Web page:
More Veterans Die By Suicide Than In Combat. But It's Preventable

More than 5,000 American flags were planted on a grassy area of the National Mall, each representing a veteran or a service member who died by suicide through early October 2018, an average of 20 suicides per day. Ryan Conklin straightens some flags at the site. Conklin is an Iraq and Afghanistan (U.S. Army) veteran who lost several comrades and a close friend to suicide. (Michael S. Williamson/The Washington Post via Getty Images)

For many veterans, the simple act of asking for help is very difficult. Personal responsibility is a cornerstone of military culture. Yet this ethos of self-sufficiency too often prevents many veterans from seeking even basic medical or legal assistance — professional help that all of us occasionally need.

The consequences of this — for veterans, their family members, friends and the communities that care about them — can easily turn tragic. September is National Suicide Prevention Month, and we owe it to our veterans to shine a light on an enduring epidemic.

Veteran suicide is one of the greatest crises of our time. Since Sept. 11, 2001, just over 30,000 veterans have died by suicide — four times more than the number of U.S. military personnel who died in combat in Iraq and Afghanistan. In 2019, the most recent year of data available from the Department of Veterans Affairs, 6,261 veterans in the United States took their own lives. That is a 7% decrease from the previous year, but, on average, 17 veterans still lost their lives to suicide every day. That’s a staggering number, particularly when compared to the suicide rate of non-veterans. The VA reports that former service members died by suicide at a rate twice as high as non-veterans, and veterans ages 18-34 died at a rate almost three times higher.

Since Sept. 11, 2001, just over 30,000 veterans have died by suicide ...

There is no single reason a veteran, or anyone, believes suicide is their only option. Veterans in this country are an extremely diverse group, by age, gender, education level and socioeconomic status. However, research clearly shows a correlation between suicide and substance use disorders, untreated or under-treated mental health conditions (often borne or exacerbated by their military service) and stress derived from ongoing economic, legal and relationship challenges.

Research has also shown that veterans with legal problems are nearly twice as likely to have serious thoughts of suicide, and are 1 1/2 times more likely to attempt it, than veterans without legal problems. It’s one of the reasons the Department of Veterans Affairs strongly encourages VA-housed legal clinics, where VA sites partner with legal providers, such as ours, to help resolve legal problems that are burdening veterans.

Partnerships between organizations — medical care providers and legal aid professionals, for example — are often effective in providing swift and targeted assistance thanks to streamlined communications and referral systems. Health care workers typically cannot resolve housing instability, food insecurity or child custody challenges, but lawyers can help. Attorneys can prevent evictions, improve unsafe living conditions and help veterans with financial problems qualify for benefits. Legal representation can also ease the emotional and financial consequences of painful breakdowns of family relationships, which are disproportionately common among veterans.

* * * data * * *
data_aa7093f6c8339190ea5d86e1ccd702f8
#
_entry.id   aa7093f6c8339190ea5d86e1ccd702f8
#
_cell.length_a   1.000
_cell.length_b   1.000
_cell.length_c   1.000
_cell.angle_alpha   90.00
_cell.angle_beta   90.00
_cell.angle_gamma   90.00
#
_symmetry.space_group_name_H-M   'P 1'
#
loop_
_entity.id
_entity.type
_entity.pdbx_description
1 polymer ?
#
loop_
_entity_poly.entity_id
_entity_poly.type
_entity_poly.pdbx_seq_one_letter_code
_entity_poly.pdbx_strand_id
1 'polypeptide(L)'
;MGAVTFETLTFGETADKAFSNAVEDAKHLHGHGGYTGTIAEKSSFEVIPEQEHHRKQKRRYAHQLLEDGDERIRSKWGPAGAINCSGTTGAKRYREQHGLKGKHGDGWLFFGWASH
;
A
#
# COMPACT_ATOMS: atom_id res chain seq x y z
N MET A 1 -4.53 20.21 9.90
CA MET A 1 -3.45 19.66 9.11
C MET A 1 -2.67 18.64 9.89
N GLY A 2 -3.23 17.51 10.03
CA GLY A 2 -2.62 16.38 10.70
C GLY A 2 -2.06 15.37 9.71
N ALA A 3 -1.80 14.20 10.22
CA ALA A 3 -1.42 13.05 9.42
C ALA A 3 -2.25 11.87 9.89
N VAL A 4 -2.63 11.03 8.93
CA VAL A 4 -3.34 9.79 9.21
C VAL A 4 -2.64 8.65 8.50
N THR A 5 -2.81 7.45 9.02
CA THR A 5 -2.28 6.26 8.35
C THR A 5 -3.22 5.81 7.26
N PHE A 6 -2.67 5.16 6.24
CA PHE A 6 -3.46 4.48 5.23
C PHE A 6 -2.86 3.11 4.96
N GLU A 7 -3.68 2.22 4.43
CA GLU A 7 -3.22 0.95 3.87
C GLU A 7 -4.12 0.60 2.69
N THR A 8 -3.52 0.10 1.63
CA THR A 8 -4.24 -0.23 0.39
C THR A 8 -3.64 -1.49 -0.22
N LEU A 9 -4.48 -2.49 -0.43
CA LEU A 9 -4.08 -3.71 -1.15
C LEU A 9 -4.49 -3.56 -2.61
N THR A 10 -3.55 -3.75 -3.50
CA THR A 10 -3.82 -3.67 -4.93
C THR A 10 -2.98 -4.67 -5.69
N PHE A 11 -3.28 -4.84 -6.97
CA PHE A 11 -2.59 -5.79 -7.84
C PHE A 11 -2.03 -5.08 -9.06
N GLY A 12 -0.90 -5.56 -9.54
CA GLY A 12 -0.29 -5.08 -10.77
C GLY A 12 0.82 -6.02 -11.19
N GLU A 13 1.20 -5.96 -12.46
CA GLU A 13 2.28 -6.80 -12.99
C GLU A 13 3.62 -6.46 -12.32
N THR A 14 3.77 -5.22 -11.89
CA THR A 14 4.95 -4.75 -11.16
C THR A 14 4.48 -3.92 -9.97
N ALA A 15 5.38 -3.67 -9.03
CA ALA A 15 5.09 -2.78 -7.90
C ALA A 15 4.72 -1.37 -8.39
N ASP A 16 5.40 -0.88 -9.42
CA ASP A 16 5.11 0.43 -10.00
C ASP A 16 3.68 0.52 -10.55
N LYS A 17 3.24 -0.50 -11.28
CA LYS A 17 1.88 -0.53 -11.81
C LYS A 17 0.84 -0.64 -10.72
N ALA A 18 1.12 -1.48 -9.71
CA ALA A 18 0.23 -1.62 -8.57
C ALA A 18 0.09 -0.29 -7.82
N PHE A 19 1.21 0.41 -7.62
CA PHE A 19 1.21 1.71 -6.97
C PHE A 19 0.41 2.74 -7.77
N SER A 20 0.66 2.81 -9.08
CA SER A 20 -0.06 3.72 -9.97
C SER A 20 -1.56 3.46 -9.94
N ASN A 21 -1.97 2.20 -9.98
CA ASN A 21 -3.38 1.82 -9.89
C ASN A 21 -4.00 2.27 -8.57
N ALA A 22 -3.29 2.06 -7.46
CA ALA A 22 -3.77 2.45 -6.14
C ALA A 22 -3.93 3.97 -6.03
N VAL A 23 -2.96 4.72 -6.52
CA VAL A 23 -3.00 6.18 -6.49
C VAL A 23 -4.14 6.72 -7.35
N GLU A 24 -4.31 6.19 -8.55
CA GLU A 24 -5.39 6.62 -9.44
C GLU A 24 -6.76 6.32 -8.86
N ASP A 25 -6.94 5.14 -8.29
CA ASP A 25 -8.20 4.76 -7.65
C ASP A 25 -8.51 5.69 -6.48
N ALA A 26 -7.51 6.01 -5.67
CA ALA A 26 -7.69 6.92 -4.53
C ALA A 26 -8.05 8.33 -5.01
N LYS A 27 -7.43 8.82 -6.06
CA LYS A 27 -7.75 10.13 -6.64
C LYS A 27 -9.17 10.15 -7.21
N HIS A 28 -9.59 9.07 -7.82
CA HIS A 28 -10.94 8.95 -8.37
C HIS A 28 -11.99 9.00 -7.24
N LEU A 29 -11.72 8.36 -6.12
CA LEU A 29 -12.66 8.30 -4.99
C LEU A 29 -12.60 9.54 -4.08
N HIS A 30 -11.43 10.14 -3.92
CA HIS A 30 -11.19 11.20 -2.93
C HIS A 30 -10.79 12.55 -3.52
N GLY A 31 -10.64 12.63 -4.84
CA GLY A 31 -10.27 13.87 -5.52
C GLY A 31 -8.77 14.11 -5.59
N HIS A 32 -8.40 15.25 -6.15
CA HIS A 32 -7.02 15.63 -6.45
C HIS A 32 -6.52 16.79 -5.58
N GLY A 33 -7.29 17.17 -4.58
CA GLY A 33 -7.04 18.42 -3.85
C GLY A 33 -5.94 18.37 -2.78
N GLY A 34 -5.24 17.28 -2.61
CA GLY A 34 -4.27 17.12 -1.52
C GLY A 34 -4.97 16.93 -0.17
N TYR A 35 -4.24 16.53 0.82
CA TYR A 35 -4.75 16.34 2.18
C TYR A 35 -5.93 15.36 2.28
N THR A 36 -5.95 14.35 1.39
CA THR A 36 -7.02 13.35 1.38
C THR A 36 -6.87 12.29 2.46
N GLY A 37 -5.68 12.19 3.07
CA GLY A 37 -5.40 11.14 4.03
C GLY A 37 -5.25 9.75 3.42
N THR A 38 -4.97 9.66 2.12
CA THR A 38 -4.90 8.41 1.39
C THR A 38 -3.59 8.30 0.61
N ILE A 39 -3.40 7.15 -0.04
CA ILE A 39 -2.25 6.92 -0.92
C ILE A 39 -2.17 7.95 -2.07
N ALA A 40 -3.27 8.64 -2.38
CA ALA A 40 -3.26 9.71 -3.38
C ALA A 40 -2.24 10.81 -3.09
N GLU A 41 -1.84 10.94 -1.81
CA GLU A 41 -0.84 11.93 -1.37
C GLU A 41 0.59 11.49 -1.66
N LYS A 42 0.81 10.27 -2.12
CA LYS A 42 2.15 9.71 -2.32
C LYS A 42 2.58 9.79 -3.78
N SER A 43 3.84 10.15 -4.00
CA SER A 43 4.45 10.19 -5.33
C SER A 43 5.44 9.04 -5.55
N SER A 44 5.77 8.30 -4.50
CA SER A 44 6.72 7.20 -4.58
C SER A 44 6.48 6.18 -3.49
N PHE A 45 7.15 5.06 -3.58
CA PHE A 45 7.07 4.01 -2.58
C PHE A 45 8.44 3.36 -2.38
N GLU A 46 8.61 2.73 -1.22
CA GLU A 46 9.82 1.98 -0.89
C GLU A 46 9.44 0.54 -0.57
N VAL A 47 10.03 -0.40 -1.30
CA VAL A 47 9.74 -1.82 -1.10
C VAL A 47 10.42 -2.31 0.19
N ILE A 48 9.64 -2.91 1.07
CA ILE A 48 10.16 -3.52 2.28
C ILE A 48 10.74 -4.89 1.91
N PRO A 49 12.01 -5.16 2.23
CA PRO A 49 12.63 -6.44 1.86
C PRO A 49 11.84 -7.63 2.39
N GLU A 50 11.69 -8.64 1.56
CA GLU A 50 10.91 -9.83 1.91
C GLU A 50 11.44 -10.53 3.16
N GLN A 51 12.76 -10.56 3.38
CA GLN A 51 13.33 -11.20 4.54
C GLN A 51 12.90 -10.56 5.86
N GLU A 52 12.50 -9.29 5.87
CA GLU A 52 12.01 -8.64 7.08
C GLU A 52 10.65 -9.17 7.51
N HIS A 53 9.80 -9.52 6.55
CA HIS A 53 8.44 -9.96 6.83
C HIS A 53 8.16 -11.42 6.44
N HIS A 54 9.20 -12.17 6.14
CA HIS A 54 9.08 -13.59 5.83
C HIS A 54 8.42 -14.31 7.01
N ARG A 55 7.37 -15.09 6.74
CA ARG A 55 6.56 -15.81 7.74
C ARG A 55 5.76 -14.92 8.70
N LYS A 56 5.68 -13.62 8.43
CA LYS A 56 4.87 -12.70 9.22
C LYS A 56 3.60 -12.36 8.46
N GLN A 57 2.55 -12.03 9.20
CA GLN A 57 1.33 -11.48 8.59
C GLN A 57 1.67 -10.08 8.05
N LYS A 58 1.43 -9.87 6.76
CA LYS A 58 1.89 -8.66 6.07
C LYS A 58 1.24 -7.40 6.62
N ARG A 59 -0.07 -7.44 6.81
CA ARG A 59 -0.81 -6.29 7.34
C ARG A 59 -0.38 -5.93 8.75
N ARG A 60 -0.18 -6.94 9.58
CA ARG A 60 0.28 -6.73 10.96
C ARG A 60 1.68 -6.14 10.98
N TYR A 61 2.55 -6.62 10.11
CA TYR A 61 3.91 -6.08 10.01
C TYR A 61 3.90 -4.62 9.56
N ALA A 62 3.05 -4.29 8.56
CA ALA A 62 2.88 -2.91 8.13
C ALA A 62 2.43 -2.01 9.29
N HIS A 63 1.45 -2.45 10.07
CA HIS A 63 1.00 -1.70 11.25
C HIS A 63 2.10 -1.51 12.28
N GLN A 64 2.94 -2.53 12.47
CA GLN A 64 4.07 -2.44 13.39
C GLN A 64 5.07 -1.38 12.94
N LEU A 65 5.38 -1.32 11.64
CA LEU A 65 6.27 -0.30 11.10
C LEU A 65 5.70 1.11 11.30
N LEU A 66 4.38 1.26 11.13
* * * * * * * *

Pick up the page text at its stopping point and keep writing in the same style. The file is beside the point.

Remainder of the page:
Suicide is rarely discussed in the United States, and far too often, we shy away from shining a light on its many complexities.

This is why legal aid organizations, such as Veterans Legal Services, routinely collaborate with social workers and others working directly with veterans. Our team helps them identify challenges in veterans’ lives that could be greatly improved through legal assistance, and equips them with information to connect the veteran with a lawyer. The goal is always to try to resolve the issues causing the veteran undue stress.

We don't yet have comprehensive data on veteran suicide rates during the COVID-19 pandemic, but there are some things we already know. For one, gun sales increased dramatically nationwide in 2020. In Massachusetts, which has one of the lowest gun-ownership rates in the country, firearm background checks increased by almost 25% compared to each of the previous four years, to more than 262,500. Why does this matter? Because firearms are the most common means of suicide in the United States, with slightly more than half of all suicides occurring by firearm, according to the Suicide Prevention Resource Center. Nine out of every 10 former service members in this country are men, and 70% of male veteran suicides involved a firearm.

Veteran suicide is preventable. We all have to do our part to make sure our nation’s veterans know help is available and they are not alone. Suicide is rarely discussed in the United States, and far too often, we shy away from shining a light on its many complexities. But we do a disservice to our veterans, and to all who silently struggle, when we fail to talk about mental health treatment, social and economic stress, and the divide between the poetry of honoring our veterans and the prose necessary to end a national tragedy.

If you, or a veteran you know, are having thoughts of suicide, help is available 24 hours a day. Call 1-800-273-8255, text 838255, or visit to connect with a Veteran Crisis Line Responder.

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